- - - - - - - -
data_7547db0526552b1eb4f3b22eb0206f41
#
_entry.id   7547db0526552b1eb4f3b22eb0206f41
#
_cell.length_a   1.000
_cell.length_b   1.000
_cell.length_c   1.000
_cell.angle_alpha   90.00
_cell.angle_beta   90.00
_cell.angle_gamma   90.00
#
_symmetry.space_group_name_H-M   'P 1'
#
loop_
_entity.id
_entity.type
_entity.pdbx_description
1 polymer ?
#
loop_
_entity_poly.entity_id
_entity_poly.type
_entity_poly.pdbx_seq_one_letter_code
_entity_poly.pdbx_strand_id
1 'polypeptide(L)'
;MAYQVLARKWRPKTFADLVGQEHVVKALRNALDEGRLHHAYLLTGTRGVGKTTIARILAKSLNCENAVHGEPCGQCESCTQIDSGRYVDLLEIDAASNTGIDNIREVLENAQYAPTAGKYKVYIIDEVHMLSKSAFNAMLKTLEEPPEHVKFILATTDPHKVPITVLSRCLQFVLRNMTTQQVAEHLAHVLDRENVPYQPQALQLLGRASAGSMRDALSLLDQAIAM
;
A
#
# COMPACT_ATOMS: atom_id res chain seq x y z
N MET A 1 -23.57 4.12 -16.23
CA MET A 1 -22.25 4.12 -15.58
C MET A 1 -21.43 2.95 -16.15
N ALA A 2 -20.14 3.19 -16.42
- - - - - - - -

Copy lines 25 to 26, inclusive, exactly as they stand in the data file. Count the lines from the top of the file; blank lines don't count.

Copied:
1 'polypeptide(L)'
;MAYQVLARKWRPKTFADLVGQEHVVKALRNALDEGRLHHAYLLTGTRGVGKTTIARILAKSLNCENAVHGEPCGQCESCTQIDSGRYVDLLEIDAASNTGIDNIREVLENAQYAPTAGKYKVYIIDEVHMLSKSAFNAMLKTLEEPPEHVKFILATTDPHKVPITVLSRCLQFVLRNMTTQQVAEHLAHVLDRENVPYQPQALQLLGRASAGSMRDALSLLDQAIAM